Building a white-label design system to scale across branded web and mobile apps
As a Saas product in the digital healthcare industry, LifePlan addresses patient success in various therapeutic areas, such as chronic kidney disease, multiple sclerosis, and maternal health.
When I joined Ayogo in January 2021, one of the biggest challenges was to create a white-label product that appeals to a broad demographic and can adapt to any brand's style guide.
Planning & implementation
UX & UI Design
Accessibility & Usability
January - March 2021
Mar 2021 - present
Maintenance and updates
450+ Interactive & connected components
1500+ Component variables
150+ High-fi screens
20+ Interactive prototypes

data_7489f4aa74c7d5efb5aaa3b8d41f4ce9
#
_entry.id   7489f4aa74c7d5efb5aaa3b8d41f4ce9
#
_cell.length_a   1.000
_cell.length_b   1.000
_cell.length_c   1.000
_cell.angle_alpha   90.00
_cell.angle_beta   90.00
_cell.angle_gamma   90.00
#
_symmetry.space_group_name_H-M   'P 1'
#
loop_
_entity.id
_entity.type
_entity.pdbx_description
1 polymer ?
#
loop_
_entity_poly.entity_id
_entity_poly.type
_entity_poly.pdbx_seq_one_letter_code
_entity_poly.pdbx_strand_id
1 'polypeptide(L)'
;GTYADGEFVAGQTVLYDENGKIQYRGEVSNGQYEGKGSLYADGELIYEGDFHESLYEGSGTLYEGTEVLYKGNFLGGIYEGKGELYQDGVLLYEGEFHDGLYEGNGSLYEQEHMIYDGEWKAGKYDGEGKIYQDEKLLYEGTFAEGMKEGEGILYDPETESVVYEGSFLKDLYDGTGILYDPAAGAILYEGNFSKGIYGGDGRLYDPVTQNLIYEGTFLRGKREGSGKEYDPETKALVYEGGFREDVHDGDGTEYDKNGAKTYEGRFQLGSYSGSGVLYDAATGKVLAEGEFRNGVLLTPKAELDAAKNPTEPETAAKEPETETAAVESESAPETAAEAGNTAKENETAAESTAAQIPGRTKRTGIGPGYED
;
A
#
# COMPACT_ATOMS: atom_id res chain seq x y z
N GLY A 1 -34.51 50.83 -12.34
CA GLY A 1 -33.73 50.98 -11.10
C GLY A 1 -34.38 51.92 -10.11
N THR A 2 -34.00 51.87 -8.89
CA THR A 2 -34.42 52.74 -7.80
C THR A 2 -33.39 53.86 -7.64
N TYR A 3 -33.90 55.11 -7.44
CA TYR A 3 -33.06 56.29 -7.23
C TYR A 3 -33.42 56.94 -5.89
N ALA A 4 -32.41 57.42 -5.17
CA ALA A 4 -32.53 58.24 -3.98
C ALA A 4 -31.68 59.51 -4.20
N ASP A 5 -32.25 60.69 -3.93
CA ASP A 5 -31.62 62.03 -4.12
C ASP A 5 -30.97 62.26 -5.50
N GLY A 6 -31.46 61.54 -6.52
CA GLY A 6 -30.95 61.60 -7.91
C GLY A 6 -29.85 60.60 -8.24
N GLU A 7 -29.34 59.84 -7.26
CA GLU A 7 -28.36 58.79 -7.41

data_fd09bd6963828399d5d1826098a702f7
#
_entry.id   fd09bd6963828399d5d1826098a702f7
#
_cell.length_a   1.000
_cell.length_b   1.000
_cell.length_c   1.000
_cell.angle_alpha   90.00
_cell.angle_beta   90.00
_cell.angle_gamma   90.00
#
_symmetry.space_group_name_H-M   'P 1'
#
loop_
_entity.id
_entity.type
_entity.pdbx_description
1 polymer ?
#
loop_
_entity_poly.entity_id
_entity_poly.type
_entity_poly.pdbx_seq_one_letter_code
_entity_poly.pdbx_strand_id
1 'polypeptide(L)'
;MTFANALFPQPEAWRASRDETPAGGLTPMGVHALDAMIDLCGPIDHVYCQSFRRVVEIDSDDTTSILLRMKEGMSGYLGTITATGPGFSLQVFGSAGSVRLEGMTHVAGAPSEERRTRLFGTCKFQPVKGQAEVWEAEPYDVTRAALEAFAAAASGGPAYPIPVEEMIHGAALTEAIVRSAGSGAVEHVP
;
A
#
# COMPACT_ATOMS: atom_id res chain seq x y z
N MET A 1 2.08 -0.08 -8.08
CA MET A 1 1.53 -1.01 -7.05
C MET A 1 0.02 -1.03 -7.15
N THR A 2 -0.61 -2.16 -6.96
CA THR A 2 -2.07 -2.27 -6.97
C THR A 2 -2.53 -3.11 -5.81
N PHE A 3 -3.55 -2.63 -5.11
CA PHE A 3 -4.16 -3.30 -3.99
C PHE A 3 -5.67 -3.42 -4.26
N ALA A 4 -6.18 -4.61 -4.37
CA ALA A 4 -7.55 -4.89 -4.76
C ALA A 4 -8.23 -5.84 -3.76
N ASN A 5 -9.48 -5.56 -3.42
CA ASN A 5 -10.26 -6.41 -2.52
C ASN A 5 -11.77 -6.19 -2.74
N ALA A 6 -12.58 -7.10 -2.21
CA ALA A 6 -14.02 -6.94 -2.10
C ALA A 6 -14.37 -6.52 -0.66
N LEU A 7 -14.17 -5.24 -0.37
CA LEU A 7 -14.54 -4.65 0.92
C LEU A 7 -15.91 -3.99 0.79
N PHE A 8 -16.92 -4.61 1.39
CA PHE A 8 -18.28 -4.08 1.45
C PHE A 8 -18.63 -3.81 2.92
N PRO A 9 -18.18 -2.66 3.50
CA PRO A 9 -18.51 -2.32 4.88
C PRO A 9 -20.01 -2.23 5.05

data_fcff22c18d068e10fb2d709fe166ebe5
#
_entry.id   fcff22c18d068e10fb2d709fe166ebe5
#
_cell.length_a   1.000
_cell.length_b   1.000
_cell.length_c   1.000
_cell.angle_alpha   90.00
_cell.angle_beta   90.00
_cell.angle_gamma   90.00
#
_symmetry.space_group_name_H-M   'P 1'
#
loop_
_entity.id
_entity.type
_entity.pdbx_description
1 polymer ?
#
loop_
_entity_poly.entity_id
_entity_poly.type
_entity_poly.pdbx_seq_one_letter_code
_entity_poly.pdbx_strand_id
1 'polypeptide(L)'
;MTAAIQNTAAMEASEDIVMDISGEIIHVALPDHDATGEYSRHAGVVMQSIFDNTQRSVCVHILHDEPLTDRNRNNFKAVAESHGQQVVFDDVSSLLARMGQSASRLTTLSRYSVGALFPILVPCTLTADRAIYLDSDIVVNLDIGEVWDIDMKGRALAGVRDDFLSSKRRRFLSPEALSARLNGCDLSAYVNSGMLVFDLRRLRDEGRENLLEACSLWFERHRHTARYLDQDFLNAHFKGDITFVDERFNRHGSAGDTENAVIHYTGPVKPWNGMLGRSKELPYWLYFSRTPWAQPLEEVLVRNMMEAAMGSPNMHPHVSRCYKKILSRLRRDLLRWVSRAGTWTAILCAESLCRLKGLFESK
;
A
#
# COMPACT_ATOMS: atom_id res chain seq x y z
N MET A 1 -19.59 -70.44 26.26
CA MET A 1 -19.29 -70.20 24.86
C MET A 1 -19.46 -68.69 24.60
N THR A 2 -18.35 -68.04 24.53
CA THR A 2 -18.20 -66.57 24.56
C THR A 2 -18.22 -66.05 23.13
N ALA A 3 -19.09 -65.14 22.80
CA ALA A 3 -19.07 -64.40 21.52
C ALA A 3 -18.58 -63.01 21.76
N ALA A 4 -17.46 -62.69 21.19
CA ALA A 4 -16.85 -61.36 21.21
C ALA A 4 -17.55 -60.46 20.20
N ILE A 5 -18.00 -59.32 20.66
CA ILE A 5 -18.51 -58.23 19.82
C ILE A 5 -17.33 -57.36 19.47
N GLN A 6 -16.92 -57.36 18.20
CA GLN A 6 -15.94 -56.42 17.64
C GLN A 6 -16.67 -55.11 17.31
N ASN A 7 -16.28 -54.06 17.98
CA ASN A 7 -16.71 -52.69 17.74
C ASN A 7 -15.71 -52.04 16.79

Higher level of consistency for designs.
Increase velocity and quality for the Design team.
Minimized design and development overhead.
What is a white-label healthcare product?
Usually, a digital healthcare product focuses on the end-users -- patients and healthcare professionals in a specific therapeutic area. But a white-label healthcare product must consider two groups of users, the end-users and the company buying the product.
Ayogo works with healthcare companies that are experts in various therapeutic areas. Each client's product shares the LifePlan design components but is developed with unique branding, content, and feature set. LifePlan is designed to be re-branded so that each product speaks to the client's distinct end-user groups.
In order to be re-brandable without compromising the client brand's identity, LifePlan needs a flexible design system that can adapt to different "skins".
This is how an education page looks in different client apps.